Of Red Shoes, Non-Prada

Thirteen months on, it remains a vast amusement to see some conservative Catholics spinning Pope Francis to fit their worldview. Apparently, it’s not enough to read and consider the man’s words. William Oddie at Catholic Herald offers a take on “Should Pope Francis have abandoned the trappings of his office? The media image now is of a pontiff rejecting the traditions of the Church.

To be frank, I pay little attention to the secular media on specialty items like religion, science, and even less important subjects like entertainment, sports, and other occasional hobbies I might have. I don’t expect the media to get faith or reason right. So I don’t read them.

That said, my sense is that the media is paying attention to the pope’s tone, which by any standard is far different from his predecessor. I would expect it. One was a diocesan priest, another was in a religious order. Both were teachers, but in different settings. They lived on different continents. They had vastly different experiences of WWII, Vatican II, the counterculture, and the Cold War era. Both had post-academic careers in bureaucracy: one in Rome and the other in a religious order.

Mr Oddie asks:

Firstly, does anyone seriously think, because (Pope Benedict) wore the scarlet mozzetta and red shoes, and went to his duties driven in a white Merc (by a driver who wept at his final departure) that Pope Benedict was NOT the profoundly humble and holy man he clearly was, for all that he didn’t consciously project humility?

I’ve said it before. Joseph Ratzinger was the most well-known person ever to be elected pope. Before his election he ran CDF, and in that role, he rarely if ever projected humility or holiness.

He may well have been a humble and holy person. A lot of people didn’t see it. His humility and sanctity are a matter between him and God.

His restoration of many decorative elements to the papacy were colored by the perception of the man as CDF head. Good things for a slender minority of Catholics. Probably not praiseworthy for most Catholics who had reason to dislike the man before 2005.

The fairness, accuracy, or utility of such feelings, assessments, or opinions may or may not be a good thing. In the view of many faithful and holy Catholics, the man had baggage heading to the Chair of Peter. Jorge Bergoglio, almost nothing.

Should Pope Francis have abandoned some 2005 innovations? In my opinion, yes. Does the media image of the man mean what the conservatives are fretting about? Not at all.

About catholicsensibility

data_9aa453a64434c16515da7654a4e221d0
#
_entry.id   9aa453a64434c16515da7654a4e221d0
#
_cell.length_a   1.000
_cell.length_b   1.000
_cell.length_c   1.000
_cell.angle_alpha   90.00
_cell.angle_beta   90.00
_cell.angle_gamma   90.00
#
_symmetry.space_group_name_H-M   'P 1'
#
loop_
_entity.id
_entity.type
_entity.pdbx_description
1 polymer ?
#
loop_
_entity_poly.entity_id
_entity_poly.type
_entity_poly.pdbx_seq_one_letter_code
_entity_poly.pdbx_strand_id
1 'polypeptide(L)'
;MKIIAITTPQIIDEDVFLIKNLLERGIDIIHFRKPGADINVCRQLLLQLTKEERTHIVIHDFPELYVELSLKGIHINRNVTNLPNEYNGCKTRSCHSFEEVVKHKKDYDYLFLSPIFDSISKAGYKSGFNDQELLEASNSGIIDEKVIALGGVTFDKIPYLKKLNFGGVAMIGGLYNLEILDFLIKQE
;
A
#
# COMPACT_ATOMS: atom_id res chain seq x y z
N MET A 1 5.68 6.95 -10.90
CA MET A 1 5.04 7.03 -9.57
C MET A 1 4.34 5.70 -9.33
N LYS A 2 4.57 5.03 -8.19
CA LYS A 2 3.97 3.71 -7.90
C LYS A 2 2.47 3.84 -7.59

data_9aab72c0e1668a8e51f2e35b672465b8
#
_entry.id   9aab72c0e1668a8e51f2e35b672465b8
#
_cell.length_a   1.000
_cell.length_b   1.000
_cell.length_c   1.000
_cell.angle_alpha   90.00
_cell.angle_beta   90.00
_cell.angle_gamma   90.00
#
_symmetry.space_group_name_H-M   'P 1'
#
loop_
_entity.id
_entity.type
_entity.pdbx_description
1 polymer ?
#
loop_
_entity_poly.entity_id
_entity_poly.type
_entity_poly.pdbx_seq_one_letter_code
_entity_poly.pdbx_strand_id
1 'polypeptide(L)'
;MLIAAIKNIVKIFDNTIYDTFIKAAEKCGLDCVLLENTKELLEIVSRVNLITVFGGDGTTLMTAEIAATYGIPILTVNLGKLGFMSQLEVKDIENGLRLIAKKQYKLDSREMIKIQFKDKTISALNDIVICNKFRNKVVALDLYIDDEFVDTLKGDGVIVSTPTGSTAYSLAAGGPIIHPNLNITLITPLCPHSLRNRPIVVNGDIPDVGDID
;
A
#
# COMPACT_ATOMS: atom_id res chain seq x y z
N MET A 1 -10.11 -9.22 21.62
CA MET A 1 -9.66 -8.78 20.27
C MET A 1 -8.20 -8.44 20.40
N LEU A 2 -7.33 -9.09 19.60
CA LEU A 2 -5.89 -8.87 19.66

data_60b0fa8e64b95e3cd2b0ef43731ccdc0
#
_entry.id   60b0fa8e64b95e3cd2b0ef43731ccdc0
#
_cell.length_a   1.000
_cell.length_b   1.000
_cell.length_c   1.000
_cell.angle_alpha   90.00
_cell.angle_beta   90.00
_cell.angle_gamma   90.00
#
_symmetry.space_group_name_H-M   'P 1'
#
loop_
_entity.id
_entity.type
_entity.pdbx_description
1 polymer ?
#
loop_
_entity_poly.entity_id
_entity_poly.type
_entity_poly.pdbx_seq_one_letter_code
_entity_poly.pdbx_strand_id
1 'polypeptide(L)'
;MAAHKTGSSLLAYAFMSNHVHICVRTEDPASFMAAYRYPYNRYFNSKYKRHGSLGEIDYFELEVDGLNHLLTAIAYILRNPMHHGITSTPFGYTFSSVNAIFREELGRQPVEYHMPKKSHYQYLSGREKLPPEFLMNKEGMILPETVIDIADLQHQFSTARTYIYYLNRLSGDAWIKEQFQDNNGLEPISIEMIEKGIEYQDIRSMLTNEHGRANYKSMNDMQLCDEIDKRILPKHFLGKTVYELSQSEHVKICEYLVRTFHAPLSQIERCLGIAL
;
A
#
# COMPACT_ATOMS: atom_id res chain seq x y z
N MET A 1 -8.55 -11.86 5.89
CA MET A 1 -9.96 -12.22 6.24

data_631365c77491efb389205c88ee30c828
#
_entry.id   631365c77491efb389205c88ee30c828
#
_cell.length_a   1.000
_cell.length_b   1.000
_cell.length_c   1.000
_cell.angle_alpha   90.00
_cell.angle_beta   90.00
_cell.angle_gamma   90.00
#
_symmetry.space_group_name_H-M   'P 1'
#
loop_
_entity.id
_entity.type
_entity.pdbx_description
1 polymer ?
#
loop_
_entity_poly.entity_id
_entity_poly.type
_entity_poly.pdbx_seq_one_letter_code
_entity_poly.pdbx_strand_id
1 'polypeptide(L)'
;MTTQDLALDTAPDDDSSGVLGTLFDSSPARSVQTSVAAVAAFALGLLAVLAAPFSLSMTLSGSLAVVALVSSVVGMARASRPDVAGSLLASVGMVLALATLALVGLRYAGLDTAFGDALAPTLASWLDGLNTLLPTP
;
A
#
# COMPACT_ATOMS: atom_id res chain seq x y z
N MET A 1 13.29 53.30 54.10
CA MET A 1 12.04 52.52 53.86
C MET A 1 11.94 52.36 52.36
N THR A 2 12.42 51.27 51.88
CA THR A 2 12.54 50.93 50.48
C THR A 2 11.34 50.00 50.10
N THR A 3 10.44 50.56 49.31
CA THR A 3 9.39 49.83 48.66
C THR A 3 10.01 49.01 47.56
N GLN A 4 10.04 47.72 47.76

Todd lives in Minnesota, serving a Catholic parish as a lay minister.
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2 Responses to Of Red Shoes, Non-Prada

  1. “Before his election he ran CDF, and in that role, he rarely if ever projected humility or holiness.

    He may well have been a humble and holy person. A lot of people didn’t see it.” A lot of people did see it. What a lot of people didn’t like was his emphasis on orthodox Catholicism and his attempt to bring the reverent and sacred back to the liturgy.. You don’t get any more humble than stepping down from the papacy. Speaks volumes. Let’s be careful not to confuse simplicity with humility.Simplicity is a manner of living and it’s exterior. Humility is a virtue and it’s internal.

  2. Brendan Kelleher svd says:

    Todd, among my SVD confreres are quite a few who have met the emeritus Bp of Rome both before and after his time in the Chair of Peter. When I was working briefly in our Generalate in Rome, back in the early 90’s, there were a couple of encounters between SVD’s and the then Cardinal since they had been anonymously “related” to the CDF. The encounters were conducted in German, and the confreres were accompanied by our Superior General – also a German, and a veteran of the missions. All described him as “a perfect gentleman”. But also commented on his inability to see beyond what they saw as a narrow understanding of the world in which the Church was called to live and witness to the Gospel.
    By not allowing him to retire as head of the CDF when he reached the age of seventy-five JPII meant that more Cardinals than we realized saw him as a front-runner. His understanding of liturgy and tradition, one that some feel had its flaws, made him the man that he was. Maybe he was the perfect example of the application of the Peter Principle.
    As to Mr William Oddie – he left Anglicanism (in its Anglo-Catholic incarnation – a product of the 19th cent), crossed the Tiber hoping to find a home in the “Roman” Catholic Church only to find that the emphasis was increasingly on the “roman” CATHOLIC Church, with all that implies. His columns sometimes, pardoning the allusion, read like the cry of a homeless or orphaned child.

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